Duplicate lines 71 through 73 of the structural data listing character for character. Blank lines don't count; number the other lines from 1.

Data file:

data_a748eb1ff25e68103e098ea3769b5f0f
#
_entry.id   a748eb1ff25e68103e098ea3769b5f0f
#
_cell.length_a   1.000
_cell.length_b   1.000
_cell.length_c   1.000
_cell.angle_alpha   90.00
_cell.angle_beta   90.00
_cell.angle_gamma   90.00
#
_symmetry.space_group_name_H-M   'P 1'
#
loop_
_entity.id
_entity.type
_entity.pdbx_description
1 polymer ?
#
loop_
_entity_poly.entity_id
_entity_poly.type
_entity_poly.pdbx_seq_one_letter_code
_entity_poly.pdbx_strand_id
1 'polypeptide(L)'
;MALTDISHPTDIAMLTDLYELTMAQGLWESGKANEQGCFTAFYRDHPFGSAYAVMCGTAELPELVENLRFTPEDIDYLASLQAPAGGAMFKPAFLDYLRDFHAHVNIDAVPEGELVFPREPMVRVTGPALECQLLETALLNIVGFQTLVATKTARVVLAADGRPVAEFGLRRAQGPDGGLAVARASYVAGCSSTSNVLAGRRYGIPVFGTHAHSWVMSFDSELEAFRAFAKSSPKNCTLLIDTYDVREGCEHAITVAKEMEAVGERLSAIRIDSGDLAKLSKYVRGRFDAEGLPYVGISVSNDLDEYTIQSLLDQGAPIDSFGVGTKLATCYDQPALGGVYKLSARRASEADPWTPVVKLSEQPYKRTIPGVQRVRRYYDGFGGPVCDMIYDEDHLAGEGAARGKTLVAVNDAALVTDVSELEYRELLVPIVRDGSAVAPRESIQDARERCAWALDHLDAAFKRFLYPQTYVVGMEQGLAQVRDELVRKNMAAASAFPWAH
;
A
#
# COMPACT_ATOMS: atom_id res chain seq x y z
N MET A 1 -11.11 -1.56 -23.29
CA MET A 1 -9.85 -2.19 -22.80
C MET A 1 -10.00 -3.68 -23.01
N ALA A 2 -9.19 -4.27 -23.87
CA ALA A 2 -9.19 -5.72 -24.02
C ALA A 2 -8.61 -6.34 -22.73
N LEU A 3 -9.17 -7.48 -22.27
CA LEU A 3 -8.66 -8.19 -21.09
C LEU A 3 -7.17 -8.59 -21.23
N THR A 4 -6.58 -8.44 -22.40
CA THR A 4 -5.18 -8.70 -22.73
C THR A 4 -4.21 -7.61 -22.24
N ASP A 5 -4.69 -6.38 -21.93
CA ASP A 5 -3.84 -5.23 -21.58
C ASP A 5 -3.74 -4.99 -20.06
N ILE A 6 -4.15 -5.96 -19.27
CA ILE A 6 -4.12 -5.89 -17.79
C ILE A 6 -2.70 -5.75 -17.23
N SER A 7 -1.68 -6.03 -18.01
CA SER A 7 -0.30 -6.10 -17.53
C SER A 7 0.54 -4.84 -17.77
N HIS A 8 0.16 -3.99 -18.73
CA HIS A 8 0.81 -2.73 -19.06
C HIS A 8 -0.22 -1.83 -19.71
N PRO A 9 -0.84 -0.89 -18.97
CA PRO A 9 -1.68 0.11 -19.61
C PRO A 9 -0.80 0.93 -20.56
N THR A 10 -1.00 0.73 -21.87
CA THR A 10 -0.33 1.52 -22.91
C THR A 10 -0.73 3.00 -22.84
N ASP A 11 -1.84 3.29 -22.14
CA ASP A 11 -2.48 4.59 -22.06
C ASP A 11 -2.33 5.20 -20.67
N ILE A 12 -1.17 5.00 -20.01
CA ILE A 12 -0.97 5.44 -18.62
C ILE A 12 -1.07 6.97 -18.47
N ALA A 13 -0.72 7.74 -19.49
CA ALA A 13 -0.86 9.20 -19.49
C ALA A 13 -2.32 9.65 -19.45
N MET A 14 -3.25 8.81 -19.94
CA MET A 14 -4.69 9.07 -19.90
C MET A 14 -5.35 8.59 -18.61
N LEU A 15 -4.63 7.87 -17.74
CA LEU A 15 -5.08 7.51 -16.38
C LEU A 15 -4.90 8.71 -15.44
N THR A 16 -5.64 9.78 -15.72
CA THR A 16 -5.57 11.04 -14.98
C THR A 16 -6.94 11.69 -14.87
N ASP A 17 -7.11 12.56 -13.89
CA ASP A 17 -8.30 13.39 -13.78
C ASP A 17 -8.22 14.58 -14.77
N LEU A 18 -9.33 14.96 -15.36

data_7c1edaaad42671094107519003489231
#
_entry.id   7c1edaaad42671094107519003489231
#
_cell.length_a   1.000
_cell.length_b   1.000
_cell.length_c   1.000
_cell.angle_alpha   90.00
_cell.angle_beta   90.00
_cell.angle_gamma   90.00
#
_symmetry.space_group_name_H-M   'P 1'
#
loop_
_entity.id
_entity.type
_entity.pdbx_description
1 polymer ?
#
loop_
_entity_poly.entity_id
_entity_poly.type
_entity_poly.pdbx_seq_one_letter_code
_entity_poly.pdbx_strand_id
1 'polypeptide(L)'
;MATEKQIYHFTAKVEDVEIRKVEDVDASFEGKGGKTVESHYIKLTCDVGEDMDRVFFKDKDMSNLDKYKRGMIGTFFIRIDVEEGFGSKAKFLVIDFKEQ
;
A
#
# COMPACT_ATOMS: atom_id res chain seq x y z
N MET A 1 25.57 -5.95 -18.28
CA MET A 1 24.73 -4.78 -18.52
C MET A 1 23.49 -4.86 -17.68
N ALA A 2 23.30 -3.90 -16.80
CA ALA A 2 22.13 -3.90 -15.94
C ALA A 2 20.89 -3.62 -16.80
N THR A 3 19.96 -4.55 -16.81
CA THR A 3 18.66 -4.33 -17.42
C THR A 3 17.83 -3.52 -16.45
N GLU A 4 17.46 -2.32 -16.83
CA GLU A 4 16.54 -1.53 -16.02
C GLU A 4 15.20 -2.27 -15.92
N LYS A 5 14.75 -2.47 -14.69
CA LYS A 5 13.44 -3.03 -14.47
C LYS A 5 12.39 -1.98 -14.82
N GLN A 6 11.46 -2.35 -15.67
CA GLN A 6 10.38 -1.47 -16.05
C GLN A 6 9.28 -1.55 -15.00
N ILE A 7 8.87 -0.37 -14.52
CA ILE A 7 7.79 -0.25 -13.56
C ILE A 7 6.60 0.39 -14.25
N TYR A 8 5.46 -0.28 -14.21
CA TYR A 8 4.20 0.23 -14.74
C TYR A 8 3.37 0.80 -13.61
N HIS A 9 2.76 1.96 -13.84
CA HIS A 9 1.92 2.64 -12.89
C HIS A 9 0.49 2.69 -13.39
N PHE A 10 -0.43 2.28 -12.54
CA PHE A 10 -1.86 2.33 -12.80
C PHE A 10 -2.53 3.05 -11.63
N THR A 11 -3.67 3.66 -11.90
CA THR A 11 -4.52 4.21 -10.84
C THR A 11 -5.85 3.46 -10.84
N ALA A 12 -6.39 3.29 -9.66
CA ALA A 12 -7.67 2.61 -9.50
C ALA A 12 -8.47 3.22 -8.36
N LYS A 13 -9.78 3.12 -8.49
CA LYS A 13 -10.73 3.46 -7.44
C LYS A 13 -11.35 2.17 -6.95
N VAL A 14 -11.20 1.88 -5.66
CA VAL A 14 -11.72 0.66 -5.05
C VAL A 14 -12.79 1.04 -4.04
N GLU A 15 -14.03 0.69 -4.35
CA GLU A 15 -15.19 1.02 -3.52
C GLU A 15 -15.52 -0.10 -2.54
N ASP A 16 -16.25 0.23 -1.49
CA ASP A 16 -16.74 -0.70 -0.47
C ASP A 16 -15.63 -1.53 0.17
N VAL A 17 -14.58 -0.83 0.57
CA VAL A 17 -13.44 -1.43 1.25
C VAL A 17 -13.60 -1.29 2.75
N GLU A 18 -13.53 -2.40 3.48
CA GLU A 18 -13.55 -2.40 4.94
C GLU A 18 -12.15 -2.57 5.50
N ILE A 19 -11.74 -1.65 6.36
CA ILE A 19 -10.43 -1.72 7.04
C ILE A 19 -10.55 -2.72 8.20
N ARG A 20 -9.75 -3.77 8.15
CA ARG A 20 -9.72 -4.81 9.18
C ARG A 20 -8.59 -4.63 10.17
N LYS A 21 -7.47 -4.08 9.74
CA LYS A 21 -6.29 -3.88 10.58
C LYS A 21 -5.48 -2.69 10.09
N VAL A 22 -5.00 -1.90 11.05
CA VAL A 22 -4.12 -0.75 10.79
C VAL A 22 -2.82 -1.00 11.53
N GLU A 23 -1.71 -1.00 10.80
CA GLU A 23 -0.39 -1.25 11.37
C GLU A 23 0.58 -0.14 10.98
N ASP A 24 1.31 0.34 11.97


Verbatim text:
CA MET A 14 -4.69 9.07 -19.90
C MET A 14 -5.35 8.59 -18.61
N LEU A 15 -4.63 7.87 -17.74